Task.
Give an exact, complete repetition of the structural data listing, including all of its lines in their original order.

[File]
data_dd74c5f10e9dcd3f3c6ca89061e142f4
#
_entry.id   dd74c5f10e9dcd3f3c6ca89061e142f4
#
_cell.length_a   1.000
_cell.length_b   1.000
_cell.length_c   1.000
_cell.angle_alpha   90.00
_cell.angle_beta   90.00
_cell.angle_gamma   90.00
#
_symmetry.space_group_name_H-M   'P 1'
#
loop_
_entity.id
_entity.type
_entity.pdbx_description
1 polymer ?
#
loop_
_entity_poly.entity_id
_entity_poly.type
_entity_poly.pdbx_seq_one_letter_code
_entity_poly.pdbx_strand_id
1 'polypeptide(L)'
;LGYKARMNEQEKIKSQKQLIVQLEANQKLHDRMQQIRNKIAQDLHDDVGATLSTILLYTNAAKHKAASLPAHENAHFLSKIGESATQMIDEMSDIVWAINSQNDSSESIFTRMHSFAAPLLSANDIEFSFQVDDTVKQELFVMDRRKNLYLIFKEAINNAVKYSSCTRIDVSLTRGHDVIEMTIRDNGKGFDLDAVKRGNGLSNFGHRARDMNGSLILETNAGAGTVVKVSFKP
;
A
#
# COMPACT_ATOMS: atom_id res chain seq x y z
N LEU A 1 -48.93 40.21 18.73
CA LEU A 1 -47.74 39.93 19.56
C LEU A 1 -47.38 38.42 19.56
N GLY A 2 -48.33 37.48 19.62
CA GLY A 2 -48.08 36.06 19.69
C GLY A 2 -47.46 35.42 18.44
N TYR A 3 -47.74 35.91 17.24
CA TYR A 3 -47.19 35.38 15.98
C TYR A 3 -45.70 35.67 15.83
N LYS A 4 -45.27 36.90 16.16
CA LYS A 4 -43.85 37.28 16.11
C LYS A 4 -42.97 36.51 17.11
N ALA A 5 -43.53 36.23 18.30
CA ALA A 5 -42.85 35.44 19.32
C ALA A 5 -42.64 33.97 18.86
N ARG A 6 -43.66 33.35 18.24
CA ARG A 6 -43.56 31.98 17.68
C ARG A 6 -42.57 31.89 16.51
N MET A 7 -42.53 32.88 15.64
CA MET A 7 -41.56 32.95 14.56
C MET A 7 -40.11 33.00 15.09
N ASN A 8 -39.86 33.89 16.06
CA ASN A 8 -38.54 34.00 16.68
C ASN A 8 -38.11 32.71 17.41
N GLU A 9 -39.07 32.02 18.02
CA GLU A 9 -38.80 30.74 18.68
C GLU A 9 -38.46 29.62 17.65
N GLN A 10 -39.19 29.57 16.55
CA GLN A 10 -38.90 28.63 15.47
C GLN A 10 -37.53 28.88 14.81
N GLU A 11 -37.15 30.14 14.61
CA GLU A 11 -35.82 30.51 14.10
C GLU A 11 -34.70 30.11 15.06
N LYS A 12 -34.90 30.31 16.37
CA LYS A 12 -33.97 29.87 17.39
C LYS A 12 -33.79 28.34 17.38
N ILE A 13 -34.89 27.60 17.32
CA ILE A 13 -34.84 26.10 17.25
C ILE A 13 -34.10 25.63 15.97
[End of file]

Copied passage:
data_dd74c5f10e9dcd3f3c6ca89061e142f4
#
_entry.id   dd74c5f10e9dcd3f3c6ca89061e142f4
#
_cell.length_a   1.000
_cell.length_b   1.000
_cell.length_c   1.000
_cell.angle_alpha   90.00
_cell.angle_beta   90.00
_cell.angle_gamma   90.00
#
_symmetry.space_group_name_H-M   'P 1'
#
loop_
_entity.id
_entity.type
_entity.pdbx_description
1 polymer ?
#
loop_
_entity_poly.entity_id
_entity_poly.type
_entity_poly.pdbx_seq_one_letter_code
_entity_poly.pdbx_strand_id
1 'polypeptide(L)'
;LGYKARMNEQEKIKSQKQLIVQLEANQKLHDRMQQIRNKIAQDLHDDVGATLSTILLYTNAAKHKAASLPAHENAHFLSKIGESATQMIDEMSDIVWAINSQNDSSESIFTRMHSFAAPLLSANDIEFSFQVDDTVKQELFVMDRRKNLYLIFKEAINNAVKYSSCTRIDVSLTRGHDVIEMTIRDNGKGFDLDAVKRGNGLSNFGHRARDMNGSLILETNAGAGTVVKVSFKP
;
A
#
# COMPACT_ATOMS: atom_id res chain seq x y z
N LEU A 1 -48.93 40.21 18.73
CA LEU A 1 -47.74 39.93 19.56
C LEU A 1 -47.38 38.42 19.56
N GLY A 2 -48.33 37.48 19.62
CA GLY A 2 -48.08 36.06 19.69
C GLY A 2 -47.46 35.42 18.44
N TYR A 3 -47.74 35.91 17.24
CA TYR A 3 -47.19 35.38 15.98
C TYR A 3 -45.70 35.67 15.83
N LYS A 4 -45.27 36.90 16.16
CA LYS A 4 -43.85 37.28 16.11
C LYS A 4 -42.97 36.51 17.11
N ALA A 5 -43.53 36.23 18.30
CA ALA A 5 -42.85 35.44 19.32
C ALA A 5 -42.64 33.97 18.86
N ARG A 6 -43.66 33.35 18.24
CA ARG A 6 -43.56 31.98 17.68
C ARG A 6 -42.57 31.89 16.51
N MET A 7 -42.53 32.88 15.64
CA MET A 7 -41.56 32.95 14.56
C MET A 7 -40.11 33.00 15.09
N ASN A 8 -39.86 33.89 16.06
CA ASN A 8 -38.54 34.00 16.68
C ASN A 8 -38.11 32.71 17.41
N GLU A 9 -39.07 32.02 18.02
CA GLU A 9 -38.80 30.74 18.68
C GLU A 9 -38.46 29.62 17.65
N GLN A 10 -39.19 29.57 16.55
CA GLN A 10 -38.90 28.63 15.47
C GLN A 10 -37.53 28.88 14.81
N GLU A 11 -37.15 30.14 14.61
CA GLU A 11 -35.82 30.51 14.10
C GLU A 11 -34.70 30.11 15.06
N LYS A 12 -34.90 30.31 16.37
CA LYS A 12 -33.97 29.87 17.39
C LYS A 12 -33.79 28.34 17.38
N ILE A 13 -34.89 27.60 17.32
CA ILE A 13 -34.84 26.10 17.25
C ILE A 13 -34.10 25.63 15.97